Today we wrap up a series that we have been working on as pastors for the last few months all about “next steps”: some of the simple acts, traditions, and sacraments that make up the Christian life. We’ve touched on salvation, baptism, and joining the church body, but today, things get a little bit broader. We are wrapping up with the idea of service. You have been saved, baptized, and entered into a community, but to what end?

          I find this is a question people often think little about. With a lack of connection to our shared story found throughout the Bible, salvation, baptism, and church life largely are viewed as what Dallas Willard called the Gospel of “sin management”, saving us from hell, curbing our bad behavior for a time, and working toward the end of getting us to Heaven when we die. Within this framework, what is service really all about? Why go further?

          In order to make sense of Christian service, we have to make sense of how us Christians fit into the story of the Bible.

          The story begins when Adam and Eve, the representatives of all humanity, are placed in the garden of God and given a task: bear the image of God, rule with him by taking his Garden creation and extending that creation project over the whole Earth. The story of Adam and Eve was not one of the two of them sipping non-alcoholic pina coladas in beach chairs like we sometimes might be taught to imagine. Instead, they were given royal roles and responsibilities to carry out, with the Garden as a model of what all of God’s world could be. (Genesis 1:28)

          Obviously though, after rejecting this calling, the world fell into chaos. From there God called the family of Abraham to pick up this creation project, and despite their failure, Jesus, the new representative of humanity, would fulfill Abraham’s family’s role and begin the process again of bringing God’s good kingship over the whole world.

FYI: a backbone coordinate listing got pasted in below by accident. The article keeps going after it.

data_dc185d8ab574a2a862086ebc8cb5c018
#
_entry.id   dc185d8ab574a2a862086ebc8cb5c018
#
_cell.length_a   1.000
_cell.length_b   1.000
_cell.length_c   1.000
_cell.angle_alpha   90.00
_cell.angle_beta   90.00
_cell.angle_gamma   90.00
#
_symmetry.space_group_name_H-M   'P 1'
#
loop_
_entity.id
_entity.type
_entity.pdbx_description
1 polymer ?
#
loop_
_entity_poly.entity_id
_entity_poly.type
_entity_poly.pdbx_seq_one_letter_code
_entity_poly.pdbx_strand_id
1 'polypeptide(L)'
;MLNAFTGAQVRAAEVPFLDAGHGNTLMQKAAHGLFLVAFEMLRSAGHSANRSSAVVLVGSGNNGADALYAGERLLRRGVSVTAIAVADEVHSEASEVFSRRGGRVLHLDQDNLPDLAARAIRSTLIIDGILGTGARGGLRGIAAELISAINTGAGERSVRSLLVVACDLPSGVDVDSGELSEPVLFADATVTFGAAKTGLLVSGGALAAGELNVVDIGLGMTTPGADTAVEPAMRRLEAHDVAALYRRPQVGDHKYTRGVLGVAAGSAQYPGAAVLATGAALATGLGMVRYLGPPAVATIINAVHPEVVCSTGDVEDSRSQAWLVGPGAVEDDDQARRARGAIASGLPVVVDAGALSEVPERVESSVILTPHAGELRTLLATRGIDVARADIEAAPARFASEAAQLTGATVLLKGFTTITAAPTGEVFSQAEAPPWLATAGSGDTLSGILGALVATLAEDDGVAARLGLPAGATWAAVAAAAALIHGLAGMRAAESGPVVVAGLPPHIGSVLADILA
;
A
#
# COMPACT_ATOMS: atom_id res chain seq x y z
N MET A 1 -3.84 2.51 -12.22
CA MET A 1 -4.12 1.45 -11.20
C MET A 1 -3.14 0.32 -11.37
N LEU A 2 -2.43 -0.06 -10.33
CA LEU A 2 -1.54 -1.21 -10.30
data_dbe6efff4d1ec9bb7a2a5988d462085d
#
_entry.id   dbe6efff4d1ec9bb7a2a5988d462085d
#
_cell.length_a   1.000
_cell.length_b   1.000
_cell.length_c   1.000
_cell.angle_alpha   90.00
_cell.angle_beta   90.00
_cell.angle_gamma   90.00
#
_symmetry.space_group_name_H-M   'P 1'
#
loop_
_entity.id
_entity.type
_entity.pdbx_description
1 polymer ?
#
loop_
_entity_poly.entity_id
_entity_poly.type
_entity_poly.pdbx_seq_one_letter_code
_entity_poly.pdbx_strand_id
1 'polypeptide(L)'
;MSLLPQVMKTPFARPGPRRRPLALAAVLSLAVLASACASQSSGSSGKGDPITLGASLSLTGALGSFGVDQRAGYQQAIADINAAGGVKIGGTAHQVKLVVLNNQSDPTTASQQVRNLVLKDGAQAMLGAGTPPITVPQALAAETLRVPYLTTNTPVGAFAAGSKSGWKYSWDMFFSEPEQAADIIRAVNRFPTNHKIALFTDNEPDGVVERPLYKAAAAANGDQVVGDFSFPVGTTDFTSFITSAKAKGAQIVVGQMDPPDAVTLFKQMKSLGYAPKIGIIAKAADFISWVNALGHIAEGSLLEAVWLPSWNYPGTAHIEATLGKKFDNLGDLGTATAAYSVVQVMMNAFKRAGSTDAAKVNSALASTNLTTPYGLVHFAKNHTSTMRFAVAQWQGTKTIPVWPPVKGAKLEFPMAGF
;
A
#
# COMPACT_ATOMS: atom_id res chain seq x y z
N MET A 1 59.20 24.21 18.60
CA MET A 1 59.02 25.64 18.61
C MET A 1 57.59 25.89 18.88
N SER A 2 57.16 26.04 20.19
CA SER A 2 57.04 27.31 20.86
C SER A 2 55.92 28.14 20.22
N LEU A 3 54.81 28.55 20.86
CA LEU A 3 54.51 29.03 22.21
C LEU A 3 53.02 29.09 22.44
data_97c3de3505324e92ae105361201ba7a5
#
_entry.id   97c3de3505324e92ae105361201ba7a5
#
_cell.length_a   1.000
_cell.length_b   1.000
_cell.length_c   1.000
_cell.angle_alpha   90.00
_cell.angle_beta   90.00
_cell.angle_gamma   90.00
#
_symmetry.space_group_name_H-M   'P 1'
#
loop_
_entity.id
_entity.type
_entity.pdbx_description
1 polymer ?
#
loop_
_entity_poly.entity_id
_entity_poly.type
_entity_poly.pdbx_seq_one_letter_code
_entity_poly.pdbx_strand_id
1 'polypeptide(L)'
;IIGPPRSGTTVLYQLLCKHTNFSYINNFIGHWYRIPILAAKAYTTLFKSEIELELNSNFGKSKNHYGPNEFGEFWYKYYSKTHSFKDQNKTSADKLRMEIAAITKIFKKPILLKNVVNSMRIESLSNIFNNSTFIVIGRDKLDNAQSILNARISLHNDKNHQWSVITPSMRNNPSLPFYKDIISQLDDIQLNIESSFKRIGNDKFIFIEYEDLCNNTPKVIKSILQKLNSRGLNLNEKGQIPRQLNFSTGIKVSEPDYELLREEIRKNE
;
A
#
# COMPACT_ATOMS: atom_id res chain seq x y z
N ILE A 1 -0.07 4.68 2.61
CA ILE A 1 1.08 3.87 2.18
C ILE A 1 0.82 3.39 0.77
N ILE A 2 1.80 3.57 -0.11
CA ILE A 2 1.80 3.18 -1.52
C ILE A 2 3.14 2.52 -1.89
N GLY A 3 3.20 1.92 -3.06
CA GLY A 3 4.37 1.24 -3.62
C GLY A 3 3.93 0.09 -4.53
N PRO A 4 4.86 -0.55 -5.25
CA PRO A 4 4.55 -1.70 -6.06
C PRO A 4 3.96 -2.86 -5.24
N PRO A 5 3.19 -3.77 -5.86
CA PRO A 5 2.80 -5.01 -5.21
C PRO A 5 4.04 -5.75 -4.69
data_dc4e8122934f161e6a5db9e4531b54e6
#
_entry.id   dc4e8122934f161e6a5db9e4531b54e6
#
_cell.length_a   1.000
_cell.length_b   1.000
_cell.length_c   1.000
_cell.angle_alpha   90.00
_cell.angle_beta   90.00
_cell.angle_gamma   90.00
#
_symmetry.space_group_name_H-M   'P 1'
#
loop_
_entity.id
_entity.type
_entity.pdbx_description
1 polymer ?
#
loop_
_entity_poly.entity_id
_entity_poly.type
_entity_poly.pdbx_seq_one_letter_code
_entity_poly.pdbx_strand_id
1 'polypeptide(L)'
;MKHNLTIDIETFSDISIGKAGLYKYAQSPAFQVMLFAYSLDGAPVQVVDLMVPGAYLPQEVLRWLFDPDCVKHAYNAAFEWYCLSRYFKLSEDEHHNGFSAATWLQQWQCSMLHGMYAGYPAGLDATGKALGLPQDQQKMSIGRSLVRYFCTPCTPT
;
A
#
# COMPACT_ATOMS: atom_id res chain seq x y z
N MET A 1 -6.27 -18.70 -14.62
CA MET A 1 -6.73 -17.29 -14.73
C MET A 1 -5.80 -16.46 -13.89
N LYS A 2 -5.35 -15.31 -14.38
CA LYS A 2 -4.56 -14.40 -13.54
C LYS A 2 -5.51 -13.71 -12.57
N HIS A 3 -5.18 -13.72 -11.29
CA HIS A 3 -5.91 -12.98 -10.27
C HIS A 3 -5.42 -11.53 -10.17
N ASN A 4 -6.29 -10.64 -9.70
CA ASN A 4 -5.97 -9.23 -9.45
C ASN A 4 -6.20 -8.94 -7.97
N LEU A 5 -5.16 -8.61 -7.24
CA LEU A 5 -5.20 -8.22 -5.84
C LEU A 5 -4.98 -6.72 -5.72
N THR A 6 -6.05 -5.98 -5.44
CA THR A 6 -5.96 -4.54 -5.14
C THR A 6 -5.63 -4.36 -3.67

It was into this story that the first followers of Jesus, the church, saw themselves entering. They did not see themselves as saved so that they could go to the good place when they died, instead, they saw themselves as saved so that they might pick up where Jesus left off. (Eph 2:10) They would follow him into the new humanity. They would continue to create, ruling with Christ wherever they went.

          With a worldview like this, we can begin to make sense of what this next step of Christian service is all about. You have been saved for a purpose- tasked with praying that God’s kingdom would overtake the whole world, and advancing it in your own community. We are taking hold of God’s kingdom alongside Jesus and bringing it into our world today.

          Service is exciting. It is us finding our true calling, connecting with our purpose, and finding communion with each other and our creator. It can also take on many forms.

          There are a number of ways to serve within the church. The community of the church is meant to be a microcosm of what the whole world will look like when Jesus reigns. What can we do within our community to help foster that? It may take on the form of teaching kids- passing on the stories, traditions and sacraments that are so meaningful for us as we commune with Jesus. It may take on the form of being a small group leader in youth group (hint hint*) reminding struggling students that there is a community in which they are valued, loved, and freed from the demands of their world to follow the true king. Perhaps it is cooking so as to welcome in the family, or organizing in the food pantry to make sure there is abundance for all who enter our doors. All of these create pockets of Jesus’s kingdom here and now, spreading the goodness of the Garden until the Garden-city comes with Jesus (Rev. 21-22).

          But don’t let it stop within the walls of the church. Ministry is not primarily what we do within our own community. How can the kingdom of God invade your community through your partnership with Jesus? What struggling neighbor can you welcome to your table? What community can you serve through local soup kitchens, crisis pregnancy center, etc. What park can you clean up in order to restore beauty? What grieving family can you bring a meal to? There are so many ways to serve inside and outside the church.

          This is what the Christian life is all about. You are called so that others might benefit from your calling. This is not optional. This is the Christian life. This is how you will find communion with Jesus- by doing the things he does, loving the people he loves, and building the kingdom that he is building.  

Dan Vandzura